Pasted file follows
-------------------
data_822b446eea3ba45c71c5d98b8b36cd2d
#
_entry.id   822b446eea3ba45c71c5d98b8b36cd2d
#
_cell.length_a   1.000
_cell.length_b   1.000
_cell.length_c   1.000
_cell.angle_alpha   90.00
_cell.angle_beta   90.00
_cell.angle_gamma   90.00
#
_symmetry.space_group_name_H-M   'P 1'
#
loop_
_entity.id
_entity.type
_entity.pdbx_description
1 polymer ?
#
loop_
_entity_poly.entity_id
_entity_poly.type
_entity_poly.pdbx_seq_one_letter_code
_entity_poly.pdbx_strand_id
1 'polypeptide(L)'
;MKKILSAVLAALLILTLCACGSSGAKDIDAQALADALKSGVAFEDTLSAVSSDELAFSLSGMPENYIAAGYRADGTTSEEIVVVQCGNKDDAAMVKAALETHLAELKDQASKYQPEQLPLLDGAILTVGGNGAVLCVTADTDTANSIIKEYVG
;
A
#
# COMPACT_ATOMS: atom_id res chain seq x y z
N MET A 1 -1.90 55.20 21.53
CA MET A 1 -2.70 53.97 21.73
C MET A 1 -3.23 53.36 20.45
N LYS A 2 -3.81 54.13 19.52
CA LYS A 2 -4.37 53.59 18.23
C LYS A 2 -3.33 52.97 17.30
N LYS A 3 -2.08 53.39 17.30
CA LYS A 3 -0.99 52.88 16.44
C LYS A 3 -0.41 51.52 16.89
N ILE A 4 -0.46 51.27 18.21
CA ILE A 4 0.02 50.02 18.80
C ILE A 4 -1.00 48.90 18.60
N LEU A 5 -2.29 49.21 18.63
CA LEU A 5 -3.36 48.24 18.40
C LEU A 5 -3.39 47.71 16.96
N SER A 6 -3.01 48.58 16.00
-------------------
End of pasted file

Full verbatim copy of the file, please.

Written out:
data_822b446eea3ba45c71c5d98b8b36cd2d
#
_entry.id   822b446eea3ba45c71c5d98b8b36cd2d
#
_cell.length_a   1.000
_cell.length_b   1.000
_cell.length_c   1.000
_cell.angle_alpha   90.00
_cell.angle_beta   90.00
_cell.angle_gamma   90.00
#
_symmetry.space_group_name_H-M   'P 1'
#
loop_
_entity.id
_entity.type
_entity.pdbx_description
1 polymer ?
#
loop_
_entity_poly.entity_id
_entity_poly.type
_entity_poly.pdbx_seq_one_letter_code
_entity_poly.pdbx_strand_id
1 'polypeptide(L)'
;MKKILSAVLAALLILTLCACGSSGAKDIDAQALADALKSGVAFEDTLSAVSSDELAFSLSGMPENYIAAGYRADGTTSEEIVVVQCGNKDDAAMVKAALETHLAELKDQASKYQPEQLPLLDGAILTVGGNGAVLCVTADTDTANSIIKEYVG
;
A
#
# COMPACT_ATOMS: atom_id res chain seq x y z
N MET A 1 -1.90 55.20 21.53
CA MET A 1 -2.70 53.97 21.73
C MET A 1 -3.23 53.36 20.45
N LYS A 2 -3.81 54.13 19.52
CA LYS A 2 -4.37 53.59 18.23
C LYS A 2 -3.33 52.97 17.30
N LYS A 3 -2.08 53.39 17.30
CA LYS A 3 -0.99 52.88 16.44
C LYS A 3 -0.41 51.52 16.89
N ILE A 4 -0.46 51.27 18.21
CA ILE A 4 0.02 50.02 18.80
C ILE A 4 -1.00 48.90 18.60
N LEU A 5 -2.29 49.21 18.63
CA LEU A 5 -3.36 48.24 18.40
C LEU A 5 -3.39 47.71 16.96
N SER A 6 -3.01 48.58 16.00